Jordan Time Zone UTC+02:0
Capital City Amman
Currency Jordanian dinar
National DAY May 25
THROUGHOUT OUR MEETING, Jordan’s new Ambassador Omar B. Al-Nahar refers to how ‘lucky’ he is. An accomplished career diplomat with over 25 years in the business, he’s also a humble and gracious man. Arriving in London in October last year, his wife and two children remain in Amman to complete the school year. However, he hopes they will join him here shortly, and “get to experience the world-renowned UK education system.”
Mr Al-Nahar returns to the Embassy after a 15-year absence; he served here as Second Secretary and Consul from 2000-03. He says, “The city has not changed much – it’s still beautiful. There’s more traffic, of course, and I’m still learning to cope with the bicycle lanes!” Since his return, he’s observed that “social media platforms have taken the diplomatic world by storm. Whilst London retains all the tradition and personal contacts that are so important in diplomacy, I admit I am still getting to grips with social media. However,” he says, “the good people are still good people, and I often run into friends from the past, and my network is constantly expanding.”
As a young boy, Mr Al-Nahar recalls being fascinated by history, politics and world affairs. When there was an opening at the Foreign Ministry after he graduated from university, his late father advised him to give it a shot. “I’m really very lucky, as I’m paid to do a job that I enjoy!” he remarks. “If you like something, it flows naturally, and of course, it becomes easier to advance ahead.”
His first overseas posting was in Tel Aviv, and then London, after which there were roles in “His Majesty’s office” (at the Royal Hashemite Court), and the Prime Minister’s office, eventually becoming Advisor. After three years back at the MFA, he took his first Ambassadorial posting in the Republic of Korea in 2010. There, Mr Al-Nahar’s first task was to open an embassy, which was no mean feat in a country far from home, where he didn’t speak the language. “Seoul is a huge cosmopolitan city, so I had to be careful where to establish the address, plus certain criteria had to be met. Hiring Embassy staff was another challenge – again, due to the language barrier.” Despite these challenges, he says “Seoul is a place that I’m happy I have served in, and remarkably, I soon discovered certain cultural similarities to those at home.”
Before coming to London, Mr Al-Nahar served as Special Advisor to his Foreign Minister and as Director of the European Affairs Department at the MFA, which helped “realign [his] thinking and knowledge,” after six years in East Asia.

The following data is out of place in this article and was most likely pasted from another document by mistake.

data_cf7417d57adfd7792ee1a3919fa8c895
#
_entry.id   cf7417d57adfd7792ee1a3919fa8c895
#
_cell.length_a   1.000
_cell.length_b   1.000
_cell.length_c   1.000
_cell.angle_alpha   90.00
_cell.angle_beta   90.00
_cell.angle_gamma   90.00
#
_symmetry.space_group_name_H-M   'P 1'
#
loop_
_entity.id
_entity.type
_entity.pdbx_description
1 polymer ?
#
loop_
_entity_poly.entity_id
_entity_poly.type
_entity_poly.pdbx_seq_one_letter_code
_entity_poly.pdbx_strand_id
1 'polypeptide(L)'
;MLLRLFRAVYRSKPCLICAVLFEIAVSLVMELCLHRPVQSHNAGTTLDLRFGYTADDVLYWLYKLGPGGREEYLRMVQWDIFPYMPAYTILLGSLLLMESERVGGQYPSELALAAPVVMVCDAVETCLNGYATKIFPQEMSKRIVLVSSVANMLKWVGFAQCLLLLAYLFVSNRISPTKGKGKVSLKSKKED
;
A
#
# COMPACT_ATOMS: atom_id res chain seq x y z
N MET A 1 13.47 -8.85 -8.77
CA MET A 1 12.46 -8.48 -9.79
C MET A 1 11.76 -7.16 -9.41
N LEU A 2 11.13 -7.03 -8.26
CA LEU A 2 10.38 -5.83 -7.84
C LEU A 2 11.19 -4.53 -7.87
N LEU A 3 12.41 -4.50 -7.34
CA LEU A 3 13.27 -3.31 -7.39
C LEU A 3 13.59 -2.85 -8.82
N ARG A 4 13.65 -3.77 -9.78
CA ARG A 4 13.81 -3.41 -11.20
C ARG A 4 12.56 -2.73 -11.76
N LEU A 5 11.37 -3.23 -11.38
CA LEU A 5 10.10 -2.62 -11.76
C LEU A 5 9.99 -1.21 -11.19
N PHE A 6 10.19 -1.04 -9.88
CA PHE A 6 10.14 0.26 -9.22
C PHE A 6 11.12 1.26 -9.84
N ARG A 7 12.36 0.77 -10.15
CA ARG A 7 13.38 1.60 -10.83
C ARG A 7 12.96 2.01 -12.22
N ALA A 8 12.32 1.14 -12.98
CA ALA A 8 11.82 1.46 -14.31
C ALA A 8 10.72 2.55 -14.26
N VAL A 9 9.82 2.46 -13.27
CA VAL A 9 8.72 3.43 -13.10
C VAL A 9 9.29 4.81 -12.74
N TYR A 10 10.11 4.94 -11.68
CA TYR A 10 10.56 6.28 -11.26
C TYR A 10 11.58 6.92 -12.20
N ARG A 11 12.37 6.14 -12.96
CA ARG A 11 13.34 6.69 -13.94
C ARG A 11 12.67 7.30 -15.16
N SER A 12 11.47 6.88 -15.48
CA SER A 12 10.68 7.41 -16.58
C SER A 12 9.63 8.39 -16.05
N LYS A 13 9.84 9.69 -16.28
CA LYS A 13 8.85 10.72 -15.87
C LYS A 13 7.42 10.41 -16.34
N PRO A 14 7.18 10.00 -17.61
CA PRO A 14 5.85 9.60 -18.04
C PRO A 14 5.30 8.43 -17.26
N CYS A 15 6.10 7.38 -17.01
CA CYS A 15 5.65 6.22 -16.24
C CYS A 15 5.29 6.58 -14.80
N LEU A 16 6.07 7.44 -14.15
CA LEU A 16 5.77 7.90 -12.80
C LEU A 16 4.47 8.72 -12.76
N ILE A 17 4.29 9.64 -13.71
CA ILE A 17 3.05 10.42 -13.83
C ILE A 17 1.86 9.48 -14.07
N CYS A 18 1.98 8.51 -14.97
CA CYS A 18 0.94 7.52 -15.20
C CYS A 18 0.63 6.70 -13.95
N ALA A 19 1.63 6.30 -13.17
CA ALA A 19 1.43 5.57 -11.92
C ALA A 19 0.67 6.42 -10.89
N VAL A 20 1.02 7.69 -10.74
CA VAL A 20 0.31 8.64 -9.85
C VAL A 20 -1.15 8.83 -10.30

So, what are his main plans and priorities as Ambassador in the UK? “I need to keep this ship sailing and hold the interests of my country in the UK!” he remarks. He says he’s been learning by meeting lots of people, both old and new, plus engaging with the Jordanian youth, “who are here in abundance in the various parts of the UK.”
He says “I know Brexit is a huge challenge for the UK. But I also believe that in every challenge, there is an opportunity.” For Jordan, he says the region is their greatest diplomatic challenge. “Our agenda is one of advancing peace, stability and security in the region and the rest of the world.” Firstly, establishing peace with reference to the Israeli Palestine question remains high on the agenda. He says: “Hopefully together with our friends in the international community peace will happen. We cannot lose hope, or the consequences would be disastrous.”
He explains that regional circumstances also mean that “unfortunately Jordan finds itself in a difficult position with close to 1.3 million Syrian refugees – almost 20 per cent of the entire population. The responsibility of providing housing, education and healthcare amongst other things for these people to sustain their lives until the dust has settled and they can return home is a huge task logistically and economically for any country. But we are doing this on behalf of the international community. We find ourselves challenged due to circumstances that we had no hand in creating.”
Despite the troubled region, Mr Al-Nahar is happy to report that tourism continues to flourish, with numbers increasing year-on-year. Furthermore, Ryanair will soon fly into Jordan from 14 destinations, making it even easier to get to the country than before. He says, “The ICT sector is also on the rise, and the government is working on economic plans to take Jordan from an aid reliant country, to one that is self-sustained.” Education is also a top priority, so his work here will have a major focus on that.
But largely, Mr Al-Nahar is looking forward to travelling around the UK, engaging with British people and the Jordanian communities in and outside London. Considering his career, Mr Al-Nahar says, “There has been huge diversity in the places where I have served. I find diversity offers a lot of knowledge, which makes life very interesting!”